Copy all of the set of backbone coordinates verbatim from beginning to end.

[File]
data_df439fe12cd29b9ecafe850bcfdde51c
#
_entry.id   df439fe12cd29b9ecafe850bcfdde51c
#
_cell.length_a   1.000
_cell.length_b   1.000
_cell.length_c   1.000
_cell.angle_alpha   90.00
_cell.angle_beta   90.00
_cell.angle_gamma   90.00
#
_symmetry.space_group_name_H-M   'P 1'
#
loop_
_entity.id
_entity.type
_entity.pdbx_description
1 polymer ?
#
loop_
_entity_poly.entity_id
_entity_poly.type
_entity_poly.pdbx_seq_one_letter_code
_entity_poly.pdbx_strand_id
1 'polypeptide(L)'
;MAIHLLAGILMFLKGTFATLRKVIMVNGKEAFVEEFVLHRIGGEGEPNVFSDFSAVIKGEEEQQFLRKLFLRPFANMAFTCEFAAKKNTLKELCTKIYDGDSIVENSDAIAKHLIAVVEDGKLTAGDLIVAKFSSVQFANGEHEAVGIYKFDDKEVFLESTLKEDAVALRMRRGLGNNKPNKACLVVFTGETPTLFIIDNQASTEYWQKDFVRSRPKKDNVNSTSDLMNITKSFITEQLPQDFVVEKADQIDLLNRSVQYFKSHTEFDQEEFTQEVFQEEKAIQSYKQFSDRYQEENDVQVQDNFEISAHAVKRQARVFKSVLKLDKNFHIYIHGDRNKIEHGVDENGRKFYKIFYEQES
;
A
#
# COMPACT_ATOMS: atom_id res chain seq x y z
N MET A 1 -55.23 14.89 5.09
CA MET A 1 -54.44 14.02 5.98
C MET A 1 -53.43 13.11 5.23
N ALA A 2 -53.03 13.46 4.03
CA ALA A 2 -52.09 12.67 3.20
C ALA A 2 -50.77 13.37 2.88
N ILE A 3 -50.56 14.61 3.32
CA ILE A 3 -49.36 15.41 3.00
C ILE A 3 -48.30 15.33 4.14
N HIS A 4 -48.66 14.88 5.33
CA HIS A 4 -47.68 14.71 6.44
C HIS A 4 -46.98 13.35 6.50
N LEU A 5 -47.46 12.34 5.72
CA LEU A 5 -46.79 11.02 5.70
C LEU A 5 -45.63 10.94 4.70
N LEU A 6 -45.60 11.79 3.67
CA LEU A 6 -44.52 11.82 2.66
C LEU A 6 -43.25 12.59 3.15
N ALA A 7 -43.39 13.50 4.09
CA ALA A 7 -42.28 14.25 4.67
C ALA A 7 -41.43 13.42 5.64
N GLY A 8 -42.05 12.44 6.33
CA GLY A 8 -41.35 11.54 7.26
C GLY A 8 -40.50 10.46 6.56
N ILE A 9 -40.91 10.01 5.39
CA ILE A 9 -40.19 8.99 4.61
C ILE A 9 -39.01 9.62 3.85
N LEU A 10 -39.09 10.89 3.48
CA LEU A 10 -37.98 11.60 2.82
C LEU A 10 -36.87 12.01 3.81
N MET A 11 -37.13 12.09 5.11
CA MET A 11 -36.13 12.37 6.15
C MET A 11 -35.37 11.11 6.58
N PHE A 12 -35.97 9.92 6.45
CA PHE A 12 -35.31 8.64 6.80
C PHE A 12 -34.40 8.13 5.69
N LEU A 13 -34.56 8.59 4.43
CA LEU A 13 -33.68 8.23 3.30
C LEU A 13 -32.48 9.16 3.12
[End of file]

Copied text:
data_df439fe12cd29b9ecafe850bcfdde51c
#
_entry.id   df439fe12cd29b9ecafe850bcfdde51c
#
_cell.length_a   1.000
_cell.length_b   1.000
_cell.length_c   1.000
_cell.angle_alpha   90.00
_cell.angle_beta   90.00
_cell.angle_gamma   90.00
#
_symmetry.space_group_name_H-M   'P 1'
#
loop_
_entity.id
_entity.type
_entity.pdbx_description
1 polymer ?
#
loop_
_entity_poly.entity_id
_entity_poly.type
_entity_poly.pdbx_seq_one_letter_code
_entity_poly.pdbx_strand_id
1 'polypeptide(L)'
;MAIHLLAGILMFLKGTFATLRKVIMVNGKEAFVEEFVLHRIGGEGEPNVFSDFSAVIKGEEEQQFLRKLFLRPFANMAFTCEFAAKKNTLKELCTKIYDGDSIVENSDAIAKHLIAVVEDGKLTAGDLIVAKFSSVQFANGEHEAVGIYKFDDKEVFLESTLKEDAVALRMRRGLGNNKPNKACLVVFTGETPTLFIIDNQASTEYWQKDFVRSRPKKDNVNSTSDLMNITKSFITEQLPQDFVVEKADQIDLLNRSVQYFKSHTEFDQEEFTQEVFQEEKAIQSYKQFSDRYQEENDVQVQDNFEISAHAVKRQARVFKSVLKLDKNFHIYIHGDRNKIEHGVDENGRKFYKIFYEQES
;
A
#
# COMPACT_ATOMS: atom_id res chain seq x y z
N MET A 1 -55.23 14.89 5.09
CA MET A 1 -54.44 14.02 5.98
C MET A 1 -53.43 13.11 5.23
N ALA A 2 -53.03 13.46 4.03
CA ALA A 2 -52.09 12.67 3.20
C ALA A 2 -50.77 13.37 2.88
N ILE A 3 -50.56 14.61 3.32
CA ILE A 3 -49.36 15.41 3.00
C ILE A 3 -48.30 15.33 4.14
N HIS A 4 -48.66 14.88 5.33
CA HIS A 4 -47.68 14.71 6.44
C HIS A 4 -46.98 13.35 6.50
N LEU A 5 -47.46 12.34 5.72
CA LEU A 5 -46.79 11.02 5.70
C LEU A 5 -45.63 10.94 4.70
N LEU A 6 -45.60 11.79 3.67
CA LEU A 6 -44.52 11.82 2.66
C LEU A 6 -43.25 12.59 3.15
N ALA A 7 -43.39 13.50 4.09
CA ALA A 7 -42.28 14.25 4.67
C ALA A 7 -41.43 13.42 5.64
N GLY A 8 -42.05 12.44 6.33
CA GLY A 8 -41.35 11.54 7.26
C GLY A 8 -40.50 10.46 6.56
N ILE A 9 -40.91 10.01 5.39
CA ILE A 9 -40.19 8.99 4.61
C ILE A 9 -39.01 9.62 3.85
N LEU A 10 -39.09 10.89 3.48
CA LEU A 10 -37.98 11.60 2.82
C LEU A 10 -36.87 12.01 3.81
N MET A 11 -37.13 12.09 5.11
CA MET A 11 -36.13 12.37 6.15
C MET A 11 -35.37 11.11 6.58
N PHE A 12 -35.97 9.92 6.45
CA PHE A 12 -35.31 8.64 6.80
C PHE A 12 -34.40 8.13 5.69
N LEU A 13 -34.56 8.59 4.43
CA LEU A 13 -33.68 8.23 3.30
C LEU A 13 -32.48 9.16 3.12